China’s rapid aging process is not only changing the makeup of society, but it is also dramatically impacting China’s future economic growth prospects and putting huge pressure on government finances.
In 1987, the early days of China’s economic miracle, 63.8 percent of the population were of working age, and 4.2 percent were aged above 65. That meant a surplus of workers to feed China’s low-cost manufacturing boom, which drove the average 10 percent GDP growth seen between 1987 and 2007.
But increased life expectancy and lower fertility means that by 2025, when the share of the 65-and-over population exceeds 14 percent China will officially become an “aged” society. But unlike France, which took 115 years for its share to rise from 7 percent to 14 percent, China will have taken 23 years, and much less than in the United States (60 years), United Kingdom (45 years), and Germany (40 years), according to research by the World Bank and Standard Chartered.
For the economy, this process will principally impact the labor market by reducing the supply of labor, with the work force expected to shrink from 911 million in 2015, to 848.9 million in 2020, and to 781.8 million in 2030, according to Deutsche Bank estimates.
Tighter labor markets will mean higher wages. The Economist Intelligence Unit estimates that average manufacturing labor costs rose 11.9 percent year-on-year (yoy) from 2001 to 2012, and estimates further yoy growth of 12 percent between 2013 and 2020.
As China’s labor force becomes smaller and older, the country’s potential economic growth rate will decline. The IMF’s research into population aging finds that a larger share of older workers in the labor force means lower productivity, but also lower labor force participation, which will ultimately reduce China’s potential economic growth rate by between 0.5 percent and 0.75 percent per year between 2020 and 2050.
This is one factor of many that explains why forecasters like the OECD are expecting China’s growth to slow from 6.6 percent on average between 2011 and 2030 to 2.3 percent per year between 2030 and 2060.
As well as slowing economic growth, China will also have to contend with a huge increase in social security spending to support its growing elderly population.
Pension provision amounts to one of the biggest social expenditure challenges. China does have a pension system, but this only started relatively recently, according to Wynne Wang of CKGSB, which means that current contributors are paying for the elderly now, rather than saving to finance their own retirements.
Closer research shows a mismatch between what is being paid out and what is being paid into state pensions, with researchers Quanbao Jiang, Shucai Yang, and Jesus Sanchez Barricarte finding that 22 of 30 mainland provinces asked for central government help to make up shortfalls totaling RMB 367.12 billion ($53.85 billion) in 2015. Given rising claims on the system as China ages, Hu Jiye, a professor at China University of Political Science and Law, estimates that the government has a future funding gap of RMB 86 trillion ($12.6 trillion).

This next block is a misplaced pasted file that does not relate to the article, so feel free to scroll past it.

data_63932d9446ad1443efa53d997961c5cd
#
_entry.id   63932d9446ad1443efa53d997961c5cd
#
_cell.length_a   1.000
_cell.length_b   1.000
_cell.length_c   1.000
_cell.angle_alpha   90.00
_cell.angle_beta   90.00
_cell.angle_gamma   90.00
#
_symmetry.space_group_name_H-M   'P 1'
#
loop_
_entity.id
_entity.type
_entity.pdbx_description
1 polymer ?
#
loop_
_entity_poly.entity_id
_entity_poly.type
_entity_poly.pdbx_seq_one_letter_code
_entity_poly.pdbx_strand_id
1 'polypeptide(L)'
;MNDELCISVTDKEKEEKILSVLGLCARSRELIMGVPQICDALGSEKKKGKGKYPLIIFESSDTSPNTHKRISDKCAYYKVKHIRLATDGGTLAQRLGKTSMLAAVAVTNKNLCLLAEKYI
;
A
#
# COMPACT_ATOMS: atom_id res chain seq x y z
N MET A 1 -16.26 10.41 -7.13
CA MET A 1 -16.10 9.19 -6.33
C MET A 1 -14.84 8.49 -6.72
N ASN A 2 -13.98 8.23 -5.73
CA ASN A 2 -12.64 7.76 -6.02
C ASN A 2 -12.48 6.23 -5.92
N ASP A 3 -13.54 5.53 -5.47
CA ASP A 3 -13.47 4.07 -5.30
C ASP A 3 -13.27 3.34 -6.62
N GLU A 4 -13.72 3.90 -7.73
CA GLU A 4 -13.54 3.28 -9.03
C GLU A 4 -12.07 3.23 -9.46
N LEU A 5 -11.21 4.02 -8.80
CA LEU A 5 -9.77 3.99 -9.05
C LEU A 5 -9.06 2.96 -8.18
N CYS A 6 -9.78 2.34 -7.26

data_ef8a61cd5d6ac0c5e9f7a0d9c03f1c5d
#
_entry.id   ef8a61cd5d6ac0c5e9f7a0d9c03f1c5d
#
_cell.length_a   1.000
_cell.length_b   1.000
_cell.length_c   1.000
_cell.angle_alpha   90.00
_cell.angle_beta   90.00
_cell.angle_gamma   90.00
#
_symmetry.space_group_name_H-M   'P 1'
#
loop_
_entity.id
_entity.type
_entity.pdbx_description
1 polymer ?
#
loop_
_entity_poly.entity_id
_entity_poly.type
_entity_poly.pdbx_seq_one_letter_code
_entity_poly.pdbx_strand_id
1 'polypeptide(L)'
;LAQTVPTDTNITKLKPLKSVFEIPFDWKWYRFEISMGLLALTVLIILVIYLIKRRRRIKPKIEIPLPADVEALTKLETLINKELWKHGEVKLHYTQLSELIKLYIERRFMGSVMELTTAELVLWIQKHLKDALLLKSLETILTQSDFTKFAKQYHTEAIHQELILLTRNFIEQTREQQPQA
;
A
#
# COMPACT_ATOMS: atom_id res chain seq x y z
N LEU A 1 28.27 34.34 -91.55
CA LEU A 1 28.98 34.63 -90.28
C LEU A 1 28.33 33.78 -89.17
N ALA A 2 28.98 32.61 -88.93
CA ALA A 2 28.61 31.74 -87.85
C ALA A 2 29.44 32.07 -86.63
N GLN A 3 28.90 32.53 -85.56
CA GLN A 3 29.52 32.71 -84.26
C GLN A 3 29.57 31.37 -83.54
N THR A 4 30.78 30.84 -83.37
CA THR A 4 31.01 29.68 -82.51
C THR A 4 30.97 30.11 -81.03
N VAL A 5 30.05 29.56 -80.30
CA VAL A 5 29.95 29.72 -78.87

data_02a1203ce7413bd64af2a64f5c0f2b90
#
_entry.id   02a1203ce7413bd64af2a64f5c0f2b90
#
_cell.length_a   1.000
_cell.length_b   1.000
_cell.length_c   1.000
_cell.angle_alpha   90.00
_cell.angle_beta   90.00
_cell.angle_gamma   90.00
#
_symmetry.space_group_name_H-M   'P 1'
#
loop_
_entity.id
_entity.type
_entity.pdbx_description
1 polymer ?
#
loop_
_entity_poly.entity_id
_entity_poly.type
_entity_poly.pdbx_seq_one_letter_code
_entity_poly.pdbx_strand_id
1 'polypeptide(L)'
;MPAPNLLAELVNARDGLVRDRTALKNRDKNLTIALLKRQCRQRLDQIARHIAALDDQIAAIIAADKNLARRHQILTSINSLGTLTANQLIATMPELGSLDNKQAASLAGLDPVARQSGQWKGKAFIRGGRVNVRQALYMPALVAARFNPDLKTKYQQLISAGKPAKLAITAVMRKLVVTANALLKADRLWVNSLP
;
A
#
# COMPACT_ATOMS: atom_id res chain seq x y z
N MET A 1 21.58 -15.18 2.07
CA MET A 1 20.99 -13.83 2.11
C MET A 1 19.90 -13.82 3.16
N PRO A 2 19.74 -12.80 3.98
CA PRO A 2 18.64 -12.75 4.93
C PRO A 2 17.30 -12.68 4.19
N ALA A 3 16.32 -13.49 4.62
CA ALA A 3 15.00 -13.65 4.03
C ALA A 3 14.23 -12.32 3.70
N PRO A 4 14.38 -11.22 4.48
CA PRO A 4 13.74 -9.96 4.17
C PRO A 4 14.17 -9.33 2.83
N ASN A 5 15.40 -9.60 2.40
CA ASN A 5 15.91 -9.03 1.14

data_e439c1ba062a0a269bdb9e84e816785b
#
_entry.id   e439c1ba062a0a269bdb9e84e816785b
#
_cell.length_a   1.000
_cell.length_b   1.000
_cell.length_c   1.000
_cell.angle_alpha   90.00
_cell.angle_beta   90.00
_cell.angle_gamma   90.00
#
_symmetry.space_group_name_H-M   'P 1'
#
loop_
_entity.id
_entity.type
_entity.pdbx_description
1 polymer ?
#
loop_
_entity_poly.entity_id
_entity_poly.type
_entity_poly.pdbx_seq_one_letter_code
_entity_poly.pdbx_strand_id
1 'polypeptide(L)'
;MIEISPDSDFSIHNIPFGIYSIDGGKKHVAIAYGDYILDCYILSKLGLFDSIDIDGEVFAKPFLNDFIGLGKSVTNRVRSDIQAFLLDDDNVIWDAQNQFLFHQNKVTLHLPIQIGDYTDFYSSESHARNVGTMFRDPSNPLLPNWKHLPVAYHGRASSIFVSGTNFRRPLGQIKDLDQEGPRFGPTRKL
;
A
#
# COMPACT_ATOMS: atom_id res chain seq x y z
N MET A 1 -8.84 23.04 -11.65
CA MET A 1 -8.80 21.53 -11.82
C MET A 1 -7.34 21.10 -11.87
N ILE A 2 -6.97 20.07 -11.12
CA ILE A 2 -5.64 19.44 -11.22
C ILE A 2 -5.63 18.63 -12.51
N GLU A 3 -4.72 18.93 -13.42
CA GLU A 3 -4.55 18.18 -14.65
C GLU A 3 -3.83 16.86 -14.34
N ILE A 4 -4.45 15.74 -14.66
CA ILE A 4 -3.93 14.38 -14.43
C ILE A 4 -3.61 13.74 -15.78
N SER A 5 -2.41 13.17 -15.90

And this will be further complicated because of a pension provision divide between urban and rural areas. While some, albeit limited, progress has been made in building pension coverage for urban residents, pension provision for rural residents is scant. This represents a huge challenge, particularly as the rural aged population currently numbers some 80 million people, and is expected to number some 125 million, or 21.84 percent of the rural population of 575 million estimated by the UN for 2030.
Aside from providing pensions, it will cost a huge amount to fund healthcare services as China’s population ages. Between 1993 and 2012, healthcare expenditures are estimated to have grown 11.6 percent per year to reach RMB 1 trillion, but standards are still low. Current spending amounts to $420 per capita, compared to a global average of $1,059 per capita, according to World Bank data.
China currently spends 3 percent of GDP on overall health spending, including general care and elderly care, and that number is forecast by the OECD to increase to 5.2 percent of GDP by 2030, which means that total spending will have grown from $230 billion in 2012 to $1.3 trillion by 2030.
And the picture is likely to be even more challenging and costly. An in-depth study by the OECD that cited policy challenges in Beijing showed the need to plan urban spaces specifically with old people in mind, build new social housing, as well as provide education and training to elderly people. Given the multi-faceted range of challenges being brought into view by China’s aging population, its clear that the Chinese government has an unenviable task in front of it.
Encouragingly, the Chinese government appears to be responding by upgrading its industrial base, introducing robotics into its manufacturing sector, raising minimum retirement ages, relocating businesses overseas, and abandoning the one-child policy.
Whether these particular policies, or additional ones to come, can reverse the deeply ingrained aging trend in China’s society is difficult to tell, but I’ll be looking at these policies and their impacts in the coming weeks and months.